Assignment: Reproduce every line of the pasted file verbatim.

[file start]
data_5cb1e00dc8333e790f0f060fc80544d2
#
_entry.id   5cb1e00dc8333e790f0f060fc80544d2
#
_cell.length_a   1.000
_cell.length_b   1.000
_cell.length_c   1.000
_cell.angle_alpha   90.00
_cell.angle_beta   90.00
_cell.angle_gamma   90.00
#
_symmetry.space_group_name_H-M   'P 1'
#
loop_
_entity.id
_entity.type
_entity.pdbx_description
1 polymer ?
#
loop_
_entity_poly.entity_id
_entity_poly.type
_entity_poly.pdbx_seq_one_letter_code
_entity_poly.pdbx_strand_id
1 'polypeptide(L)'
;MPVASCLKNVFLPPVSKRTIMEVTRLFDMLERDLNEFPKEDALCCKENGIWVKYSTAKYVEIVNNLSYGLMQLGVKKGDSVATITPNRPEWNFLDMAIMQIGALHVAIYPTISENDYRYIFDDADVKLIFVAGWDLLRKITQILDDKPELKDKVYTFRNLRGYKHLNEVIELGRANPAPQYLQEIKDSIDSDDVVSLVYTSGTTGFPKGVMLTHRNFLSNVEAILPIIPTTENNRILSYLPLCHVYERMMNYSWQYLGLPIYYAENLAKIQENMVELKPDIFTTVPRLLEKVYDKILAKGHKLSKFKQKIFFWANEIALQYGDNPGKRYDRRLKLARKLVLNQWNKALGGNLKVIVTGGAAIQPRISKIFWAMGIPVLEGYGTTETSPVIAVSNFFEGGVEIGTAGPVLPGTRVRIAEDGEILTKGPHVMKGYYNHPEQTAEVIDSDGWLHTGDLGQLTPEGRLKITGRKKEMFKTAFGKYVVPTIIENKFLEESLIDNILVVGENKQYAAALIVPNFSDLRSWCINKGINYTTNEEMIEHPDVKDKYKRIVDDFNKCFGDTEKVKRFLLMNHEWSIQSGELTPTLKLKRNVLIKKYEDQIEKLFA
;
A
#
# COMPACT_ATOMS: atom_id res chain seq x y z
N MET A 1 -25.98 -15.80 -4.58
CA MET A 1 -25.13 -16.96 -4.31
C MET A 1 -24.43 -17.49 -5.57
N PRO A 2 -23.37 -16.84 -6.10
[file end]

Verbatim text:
data_5cb1e00dc8333e790f0f060fc80544d2
#
_entry.id   5cb1e00dc8333e790f0f060fc80544d2
#
_cell.length_a   1.000
_cell.length_b   1.000
_cell.length_c   1.000
_cell.angle_alpha   90.00
_cell.angle_beta   90.00
_cell.angle_gamma   90.00
#
_symmetry.space_group_name_H-M   'P 1'
#
loop_
_entity.id
_entity.type
_entity.pdbx_description
1 polymer ?
#
loop_
_entity_poly.entity_id
_entity_poly.type
_entity_poly.pdbx_seq_one_letter_code
_entity_poly.pdbx_strand_id
1 'polypeptide(L)'
;MPVASCLKNVFLPPVSKRTIMEVTRLFDMLERDLNEFPKEDALCCKENGIWVKYSTAKYVEIVNNLSYGLMQLGVKKGDSVATITPNRPEWNFLDMAIMQIGALHVAIYPTISENDYRYIFDDADVKLIFVAGWDLLRKITQILDDKPELKDKVYTFRNLRGYKHLNEVIELGRANPAPQYLQEIKDSIDSDDVVSLVYTSGTTGFPKGVMLTHRNFLSNVEAILPIIPTTENNRILSYLPLCHVYERMMNYSWQYLGLPIYYAENLAKIQENMVELKPDIFTTVPRLLEKVYDKILAKGHKLSKFKQKIFFWANEIALQYGDNPGKRYDRRLKLARKLVLNQWNKALGGNLKVIVTGGAAIQPRISKIFWAMGIPVLEGYGTTETSPVIAVSNFFEGGVEIGTAGPVLPGTRVRIAEDGEILTKGPHVMKGYYNHPEQTAEVIDSDGWLHTGDLGQLTPEGRLKITGRKKEMFKTAFGKYVVPTIIENKFLEESLIDNILVVGENKQYAAALIVPNFSDLRSWCINKGINYTTNEEMIEHPDVKDKYKRIVDDFNKCFGDTEKVKRFLLMNHEWSIQSGELTPTLKLKRNVLIKKYEDQIEKLFA
;
A
#
# COMPACT_ATOMS: atom_id res chain seq x y z
N MET A 1 -25.98 -15.80 -4.58
CA MET A 1 -25.13 -16.96 -4.31
C MET A 1 -24.43 -17.49 -5.57
N PRO A 2 -23.37 -16.84 -6.10